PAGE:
The march of the DUP and Sinn Fein was delayed but not halted. By the end of the seemingly interminable count the DUP had picked up an additional two seats and Sinn Féin one, while the Ulster Unionists and SDLP relinquished two seats apiece.
Turnout was down by almost 8% at 54.5% – higher still than the equivalent Welsh election but closer to Scotland – leading many commentators to point to high voter turnout at Troubles flash–points (86.9%, say, in Fermanagh South–Tyrone for Bobby Sands election in April 1981). One of the fruits of peace is a turnout level roughly in line with the rest of the UK. Chief Electoral Officer Graham Shields was not remotely sorry for the count problems, claiming delays were a by–product of three electoral processes taking place on the same day – contests for the Assembly, Councils, and the AV referendum (Northern Ireland voting with the rest of the UK‘s ‘No’ vote here). Presumably it has slipped his mind that counting for the council elections begin at the beginning of this week and so the Assembly situation is completely unconnected. Evidently Shields has learnt a thing or two from hanging around some of our more lacklustre politicians as their numbers come up.
The DUP electoral machine in particular easily withstood the dip in turnout, acquiring new seats in South Antrim, North Belfast and North Down. As results began seeping in, Jeffrey Donaldson noted the steady decline of his old party’s vote since the Good Friday Agreement, estimating Tom Elliott has positioned the Ulster Unionists somewhere to the left of the Traditional Unionist voice (TUV). This proved bizarrely prophetic when, in response to taunts from the Fermanagh South–Tyrone audience during his victory speech, Elliott launched into an extraordinary tirade at Sinn Féin supporters, whom he labelled ‘scum’. This was immediately followed by a televised spat with that organisation’s John O’Dowd, a man who needs no encouragement when it comes to victimology. The big success story for O’Dowd’s party was Fermanagh South–Tyrone where Sinn Féin gained an additional seat to take three in total, along with Oliver McMullan winning the party’s first seat in East Antrim. Steady progress then for Sinn Féin, though notions of McGuinness as First Minister turned out to be well wide of the mark, something with it appears both Sinn Fein and the DUP knew was never a significant possibility long before the election.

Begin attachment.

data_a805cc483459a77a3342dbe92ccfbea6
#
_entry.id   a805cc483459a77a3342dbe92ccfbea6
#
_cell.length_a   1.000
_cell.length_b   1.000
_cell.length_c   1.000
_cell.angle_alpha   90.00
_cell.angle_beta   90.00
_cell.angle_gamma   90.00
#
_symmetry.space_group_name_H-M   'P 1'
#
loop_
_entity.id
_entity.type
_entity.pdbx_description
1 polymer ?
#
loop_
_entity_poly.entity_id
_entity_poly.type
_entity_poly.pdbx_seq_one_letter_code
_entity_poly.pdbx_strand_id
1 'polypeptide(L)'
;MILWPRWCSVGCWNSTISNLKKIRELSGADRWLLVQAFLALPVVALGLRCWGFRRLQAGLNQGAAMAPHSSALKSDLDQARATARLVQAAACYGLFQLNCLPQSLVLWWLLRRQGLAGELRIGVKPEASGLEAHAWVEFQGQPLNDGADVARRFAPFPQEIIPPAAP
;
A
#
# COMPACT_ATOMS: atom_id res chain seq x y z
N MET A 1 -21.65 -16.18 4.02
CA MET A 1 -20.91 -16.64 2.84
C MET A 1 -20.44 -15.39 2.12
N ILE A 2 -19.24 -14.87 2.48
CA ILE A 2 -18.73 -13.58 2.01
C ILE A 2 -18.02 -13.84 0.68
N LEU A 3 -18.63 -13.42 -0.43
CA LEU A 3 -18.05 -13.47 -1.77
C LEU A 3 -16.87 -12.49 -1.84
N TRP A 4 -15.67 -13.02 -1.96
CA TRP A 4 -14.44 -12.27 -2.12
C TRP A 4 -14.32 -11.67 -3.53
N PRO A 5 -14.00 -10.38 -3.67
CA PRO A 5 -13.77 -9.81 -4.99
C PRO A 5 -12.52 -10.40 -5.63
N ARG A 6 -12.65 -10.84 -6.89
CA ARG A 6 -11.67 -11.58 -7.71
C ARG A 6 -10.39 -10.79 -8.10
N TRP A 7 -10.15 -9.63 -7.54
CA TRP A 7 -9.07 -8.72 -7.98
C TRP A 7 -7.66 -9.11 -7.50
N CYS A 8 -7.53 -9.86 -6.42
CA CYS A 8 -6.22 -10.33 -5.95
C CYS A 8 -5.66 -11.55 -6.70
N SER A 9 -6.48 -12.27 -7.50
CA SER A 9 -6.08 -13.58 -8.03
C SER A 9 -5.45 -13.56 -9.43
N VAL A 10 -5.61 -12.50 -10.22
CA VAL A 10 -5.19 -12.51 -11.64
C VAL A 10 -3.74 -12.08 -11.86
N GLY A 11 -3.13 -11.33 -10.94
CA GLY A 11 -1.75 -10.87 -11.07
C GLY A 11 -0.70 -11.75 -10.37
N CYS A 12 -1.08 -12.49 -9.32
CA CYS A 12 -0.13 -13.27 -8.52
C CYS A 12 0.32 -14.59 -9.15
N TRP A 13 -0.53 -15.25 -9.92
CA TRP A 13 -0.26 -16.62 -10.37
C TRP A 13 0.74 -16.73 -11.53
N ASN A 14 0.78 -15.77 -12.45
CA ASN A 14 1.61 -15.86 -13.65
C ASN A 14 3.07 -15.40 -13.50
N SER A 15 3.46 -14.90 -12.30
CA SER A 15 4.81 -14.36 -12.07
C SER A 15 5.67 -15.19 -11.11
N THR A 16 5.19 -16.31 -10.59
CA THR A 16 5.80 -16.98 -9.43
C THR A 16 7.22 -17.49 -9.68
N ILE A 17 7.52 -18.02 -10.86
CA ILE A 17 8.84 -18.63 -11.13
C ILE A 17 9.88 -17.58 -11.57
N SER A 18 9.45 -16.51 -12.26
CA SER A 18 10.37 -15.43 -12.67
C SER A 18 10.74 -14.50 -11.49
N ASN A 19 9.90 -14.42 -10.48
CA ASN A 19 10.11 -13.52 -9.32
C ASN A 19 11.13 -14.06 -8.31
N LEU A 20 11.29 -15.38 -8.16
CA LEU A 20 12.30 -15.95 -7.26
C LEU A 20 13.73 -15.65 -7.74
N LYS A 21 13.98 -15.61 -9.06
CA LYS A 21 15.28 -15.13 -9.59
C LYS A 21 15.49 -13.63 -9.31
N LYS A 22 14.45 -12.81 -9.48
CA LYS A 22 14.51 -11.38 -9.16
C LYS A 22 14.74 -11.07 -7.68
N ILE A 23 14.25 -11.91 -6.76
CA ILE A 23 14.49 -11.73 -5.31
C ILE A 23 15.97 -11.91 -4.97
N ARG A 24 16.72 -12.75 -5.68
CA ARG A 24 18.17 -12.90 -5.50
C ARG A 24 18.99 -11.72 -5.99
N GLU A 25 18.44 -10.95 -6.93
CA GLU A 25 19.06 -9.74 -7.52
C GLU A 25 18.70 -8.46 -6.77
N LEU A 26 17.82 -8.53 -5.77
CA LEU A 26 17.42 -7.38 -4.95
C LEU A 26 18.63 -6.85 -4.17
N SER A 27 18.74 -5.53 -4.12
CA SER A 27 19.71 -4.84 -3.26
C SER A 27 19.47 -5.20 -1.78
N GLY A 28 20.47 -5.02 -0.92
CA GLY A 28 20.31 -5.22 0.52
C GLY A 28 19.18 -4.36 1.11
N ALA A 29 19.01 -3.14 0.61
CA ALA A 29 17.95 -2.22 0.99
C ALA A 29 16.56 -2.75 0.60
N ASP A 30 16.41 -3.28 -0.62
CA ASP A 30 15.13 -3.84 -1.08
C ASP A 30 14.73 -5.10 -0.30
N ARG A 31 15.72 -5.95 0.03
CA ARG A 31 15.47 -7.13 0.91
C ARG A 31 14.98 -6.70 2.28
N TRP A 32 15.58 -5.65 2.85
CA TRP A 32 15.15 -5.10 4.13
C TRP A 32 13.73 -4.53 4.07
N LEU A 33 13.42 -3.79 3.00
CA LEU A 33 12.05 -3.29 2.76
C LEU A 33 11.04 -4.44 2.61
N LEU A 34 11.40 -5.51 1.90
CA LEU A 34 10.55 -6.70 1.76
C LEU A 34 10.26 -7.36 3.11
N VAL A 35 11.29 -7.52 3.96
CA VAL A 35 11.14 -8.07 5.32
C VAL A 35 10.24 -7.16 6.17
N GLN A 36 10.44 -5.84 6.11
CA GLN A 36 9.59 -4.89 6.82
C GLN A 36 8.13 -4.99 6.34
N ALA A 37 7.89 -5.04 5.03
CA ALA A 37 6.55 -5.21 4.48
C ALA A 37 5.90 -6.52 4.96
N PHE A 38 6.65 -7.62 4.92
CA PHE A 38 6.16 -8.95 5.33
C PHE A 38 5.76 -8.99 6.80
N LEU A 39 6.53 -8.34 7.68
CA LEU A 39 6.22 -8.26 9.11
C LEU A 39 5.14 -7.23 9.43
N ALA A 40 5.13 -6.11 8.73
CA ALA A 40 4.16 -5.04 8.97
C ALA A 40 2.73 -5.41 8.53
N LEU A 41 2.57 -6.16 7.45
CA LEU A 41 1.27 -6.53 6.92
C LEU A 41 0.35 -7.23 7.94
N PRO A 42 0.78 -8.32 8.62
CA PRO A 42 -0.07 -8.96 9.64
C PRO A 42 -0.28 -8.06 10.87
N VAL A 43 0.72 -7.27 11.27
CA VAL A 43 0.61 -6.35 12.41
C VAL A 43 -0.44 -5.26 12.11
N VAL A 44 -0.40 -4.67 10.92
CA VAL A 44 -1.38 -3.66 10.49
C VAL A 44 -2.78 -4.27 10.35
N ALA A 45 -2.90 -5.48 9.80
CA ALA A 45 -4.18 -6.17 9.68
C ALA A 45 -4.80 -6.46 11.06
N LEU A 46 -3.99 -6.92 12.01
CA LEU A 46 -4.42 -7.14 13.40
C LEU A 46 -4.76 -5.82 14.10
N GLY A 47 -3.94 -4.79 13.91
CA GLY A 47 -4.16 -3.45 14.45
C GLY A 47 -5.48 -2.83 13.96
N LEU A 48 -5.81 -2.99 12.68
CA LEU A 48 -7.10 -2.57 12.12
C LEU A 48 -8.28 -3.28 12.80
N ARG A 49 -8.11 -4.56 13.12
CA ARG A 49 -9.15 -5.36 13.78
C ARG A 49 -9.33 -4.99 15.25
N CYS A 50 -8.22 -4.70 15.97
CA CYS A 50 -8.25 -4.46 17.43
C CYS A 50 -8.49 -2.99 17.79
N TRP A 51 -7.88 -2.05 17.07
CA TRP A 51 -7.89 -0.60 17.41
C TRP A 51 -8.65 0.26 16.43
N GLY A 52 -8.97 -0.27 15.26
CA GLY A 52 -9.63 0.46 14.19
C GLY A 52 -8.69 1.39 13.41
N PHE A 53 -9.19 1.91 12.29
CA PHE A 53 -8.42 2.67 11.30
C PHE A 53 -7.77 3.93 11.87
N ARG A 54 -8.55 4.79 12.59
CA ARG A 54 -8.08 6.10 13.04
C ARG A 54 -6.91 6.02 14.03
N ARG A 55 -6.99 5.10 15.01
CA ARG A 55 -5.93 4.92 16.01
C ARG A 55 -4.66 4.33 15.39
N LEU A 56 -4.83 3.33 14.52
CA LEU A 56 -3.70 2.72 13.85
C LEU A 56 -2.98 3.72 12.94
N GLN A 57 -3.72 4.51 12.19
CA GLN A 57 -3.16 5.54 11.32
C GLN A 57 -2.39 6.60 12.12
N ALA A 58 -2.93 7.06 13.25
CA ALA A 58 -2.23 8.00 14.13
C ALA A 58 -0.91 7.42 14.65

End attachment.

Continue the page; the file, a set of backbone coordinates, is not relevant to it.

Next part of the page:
Despite recent conciliatory gestures Elliott, by accident or design, is sounding increasingly belligerent and determined to play up hard–line credentials. The UUP was not usurped (as some predicted) by the SDLP as the third largest party in the province, but Elliott will be looking over his shoulder. In one of the first declared results last Friday, Basil McCrea – who many regard as the altogether more modern, sympathetic politician – polled strongly and was elected on the first count in Lagan Valley (where incidentally Robinson’s organisation won an extra seat taking their tally to four – now the DUP’s West Belfast?). McCrea and Elliott are known to have a frosty relationship, their personal disposition matching politically diverging approaches: McCrea is something of a liberal unionist, Elliott a denizen of traditionalist Unionist backwoods. Michael McGimpsey held on in South Belfast, some recompense for his fraught Health portfolio, but long–serving chief whip Fred Cobain lost out to the DUP in North Belfast – a shame in a way as ‘Red Fred’ is one of the few left–leaning UUP representatives and the loss brings to an end a career of service stretching back to 1985. If the party sticks with Elliott as leader the Ulster Unionists know at least in what direction they are headed: down, strategically to the right, and away from participation at Stormont.